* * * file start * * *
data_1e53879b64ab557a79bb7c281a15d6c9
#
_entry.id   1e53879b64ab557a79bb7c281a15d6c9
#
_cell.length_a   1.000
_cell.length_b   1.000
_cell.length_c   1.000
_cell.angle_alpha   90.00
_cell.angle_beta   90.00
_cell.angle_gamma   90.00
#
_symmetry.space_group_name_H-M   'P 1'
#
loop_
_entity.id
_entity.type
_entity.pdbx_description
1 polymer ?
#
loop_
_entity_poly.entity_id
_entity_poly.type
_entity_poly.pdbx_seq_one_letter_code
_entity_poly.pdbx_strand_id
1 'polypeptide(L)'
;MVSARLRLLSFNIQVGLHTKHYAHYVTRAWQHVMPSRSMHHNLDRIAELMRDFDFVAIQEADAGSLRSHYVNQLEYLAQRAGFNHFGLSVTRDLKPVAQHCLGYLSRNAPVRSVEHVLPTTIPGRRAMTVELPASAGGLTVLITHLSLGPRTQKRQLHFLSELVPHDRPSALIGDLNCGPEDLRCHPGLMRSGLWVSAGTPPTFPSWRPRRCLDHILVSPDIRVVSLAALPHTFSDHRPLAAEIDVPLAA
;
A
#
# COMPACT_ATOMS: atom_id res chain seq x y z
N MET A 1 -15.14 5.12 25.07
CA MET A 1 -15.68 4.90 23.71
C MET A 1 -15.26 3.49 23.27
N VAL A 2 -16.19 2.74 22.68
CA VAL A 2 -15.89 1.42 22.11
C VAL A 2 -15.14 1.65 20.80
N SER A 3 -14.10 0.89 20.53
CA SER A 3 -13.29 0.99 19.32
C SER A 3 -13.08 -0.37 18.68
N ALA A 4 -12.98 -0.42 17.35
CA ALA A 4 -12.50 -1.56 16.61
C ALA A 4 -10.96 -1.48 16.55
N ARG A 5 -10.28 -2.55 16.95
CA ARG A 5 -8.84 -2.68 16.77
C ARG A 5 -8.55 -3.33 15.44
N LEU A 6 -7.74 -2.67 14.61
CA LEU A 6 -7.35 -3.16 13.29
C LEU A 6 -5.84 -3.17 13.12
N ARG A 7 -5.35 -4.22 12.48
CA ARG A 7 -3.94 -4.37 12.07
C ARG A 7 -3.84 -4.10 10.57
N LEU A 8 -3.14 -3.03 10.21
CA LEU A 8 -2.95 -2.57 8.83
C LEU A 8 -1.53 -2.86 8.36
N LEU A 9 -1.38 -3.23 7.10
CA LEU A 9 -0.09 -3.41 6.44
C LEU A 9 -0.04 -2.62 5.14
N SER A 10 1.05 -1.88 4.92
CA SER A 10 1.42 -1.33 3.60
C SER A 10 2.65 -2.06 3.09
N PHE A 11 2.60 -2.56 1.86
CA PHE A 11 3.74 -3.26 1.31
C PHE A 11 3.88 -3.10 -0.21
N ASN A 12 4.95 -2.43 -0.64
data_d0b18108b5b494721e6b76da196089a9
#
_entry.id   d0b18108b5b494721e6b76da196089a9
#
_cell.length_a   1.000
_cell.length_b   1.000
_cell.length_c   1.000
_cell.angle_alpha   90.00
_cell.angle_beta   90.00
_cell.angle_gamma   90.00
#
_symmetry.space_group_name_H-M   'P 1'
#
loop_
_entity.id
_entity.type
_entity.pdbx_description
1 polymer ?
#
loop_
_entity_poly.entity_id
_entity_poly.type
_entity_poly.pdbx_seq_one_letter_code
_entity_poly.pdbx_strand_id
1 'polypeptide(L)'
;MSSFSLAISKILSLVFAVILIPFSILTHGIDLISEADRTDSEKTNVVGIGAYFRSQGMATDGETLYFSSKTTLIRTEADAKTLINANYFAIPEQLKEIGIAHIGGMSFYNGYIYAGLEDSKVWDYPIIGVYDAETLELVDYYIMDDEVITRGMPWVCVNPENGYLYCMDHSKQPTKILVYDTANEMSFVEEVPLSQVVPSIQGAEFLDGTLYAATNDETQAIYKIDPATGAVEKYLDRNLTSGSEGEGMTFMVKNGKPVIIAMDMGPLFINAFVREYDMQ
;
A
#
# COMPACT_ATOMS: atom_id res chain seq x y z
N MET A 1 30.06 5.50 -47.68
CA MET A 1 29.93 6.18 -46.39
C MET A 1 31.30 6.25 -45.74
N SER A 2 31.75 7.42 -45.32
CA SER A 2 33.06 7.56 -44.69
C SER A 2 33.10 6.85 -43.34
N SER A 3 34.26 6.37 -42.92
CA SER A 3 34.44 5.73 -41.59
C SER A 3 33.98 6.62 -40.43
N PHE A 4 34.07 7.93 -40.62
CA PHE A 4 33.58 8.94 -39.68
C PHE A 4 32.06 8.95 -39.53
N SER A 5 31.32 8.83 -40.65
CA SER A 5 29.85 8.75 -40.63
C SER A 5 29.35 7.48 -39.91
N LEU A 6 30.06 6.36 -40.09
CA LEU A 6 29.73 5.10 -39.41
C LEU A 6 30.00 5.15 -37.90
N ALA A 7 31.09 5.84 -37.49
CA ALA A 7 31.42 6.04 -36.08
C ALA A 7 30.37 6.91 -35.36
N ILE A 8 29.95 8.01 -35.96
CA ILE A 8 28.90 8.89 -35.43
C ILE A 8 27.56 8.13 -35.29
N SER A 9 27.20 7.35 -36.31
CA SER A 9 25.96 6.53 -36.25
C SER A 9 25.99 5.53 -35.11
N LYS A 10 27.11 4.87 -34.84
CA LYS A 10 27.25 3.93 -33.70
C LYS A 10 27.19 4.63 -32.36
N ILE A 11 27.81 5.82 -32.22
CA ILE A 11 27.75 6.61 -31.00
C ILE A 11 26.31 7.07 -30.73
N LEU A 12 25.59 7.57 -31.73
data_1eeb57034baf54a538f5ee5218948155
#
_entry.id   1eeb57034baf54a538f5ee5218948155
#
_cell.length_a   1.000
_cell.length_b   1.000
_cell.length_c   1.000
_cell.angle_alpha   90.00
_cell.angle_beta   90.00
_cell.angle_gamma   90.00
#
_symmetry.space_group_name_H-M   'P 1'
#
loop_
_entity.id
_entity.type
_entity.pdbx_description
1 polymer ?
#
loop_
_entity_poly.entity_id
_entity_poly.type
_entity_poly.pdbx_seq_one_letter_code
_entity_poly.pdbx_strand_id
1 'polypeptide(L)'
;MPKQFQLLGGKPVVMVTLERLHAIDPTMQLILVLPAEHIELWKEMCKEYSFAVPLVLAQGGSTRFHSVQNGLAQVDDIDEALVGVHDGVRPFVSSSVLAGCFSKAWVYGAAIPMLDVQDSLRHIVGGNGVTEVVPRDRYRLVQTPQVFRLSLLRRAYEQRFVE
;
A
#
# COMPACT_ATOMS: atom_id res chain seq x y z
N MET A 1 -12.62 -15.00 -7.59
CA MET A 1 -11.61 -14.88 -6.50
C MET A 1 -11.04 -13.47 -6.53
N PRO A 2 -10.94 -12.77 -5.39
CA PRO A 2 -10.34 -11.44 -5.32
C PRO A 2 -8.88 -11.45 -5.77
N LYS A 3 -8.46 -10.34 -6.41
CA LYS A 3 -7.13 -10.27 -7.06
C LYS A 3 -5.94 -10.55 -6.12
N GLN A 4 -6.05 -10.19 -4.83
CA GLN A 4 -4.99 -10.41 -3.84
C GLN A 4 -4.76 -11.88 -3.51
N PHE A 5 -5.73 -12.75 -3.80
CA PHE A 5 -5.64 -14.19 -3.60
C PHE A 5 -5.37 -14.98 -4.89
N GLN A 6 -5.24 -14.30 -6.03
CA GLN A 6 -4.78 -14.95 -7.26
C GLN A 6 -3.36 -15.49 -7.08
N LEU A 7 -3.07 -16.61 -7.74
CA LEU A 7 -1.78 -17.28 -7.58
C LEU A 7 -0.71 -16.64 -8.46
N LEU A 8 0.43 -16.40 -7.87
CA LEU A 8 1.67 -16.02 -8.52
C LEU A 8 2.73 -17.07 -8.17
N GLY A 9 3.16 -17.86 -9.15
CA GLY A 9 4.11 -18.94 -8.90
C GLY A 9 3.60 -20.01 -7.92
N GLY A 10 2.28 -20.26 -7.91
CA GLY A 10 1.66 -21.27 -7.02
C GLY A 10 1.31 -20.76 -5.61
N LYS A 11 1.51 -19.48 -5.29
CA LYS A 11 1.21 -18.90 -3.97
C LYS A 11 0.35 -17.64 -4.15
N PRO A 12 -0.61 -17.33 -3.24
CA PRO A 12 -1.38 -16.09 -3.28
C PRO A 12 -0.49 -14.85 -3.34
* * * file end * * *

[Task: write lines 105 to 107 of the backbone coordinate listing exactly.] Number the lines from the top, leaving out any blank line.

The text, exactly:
CA PHE A 4 33.58 8.94 -39.68
C PHE A 4 32.06 8.95 -39.53
N SER A 5 31.32 8.83 -40.65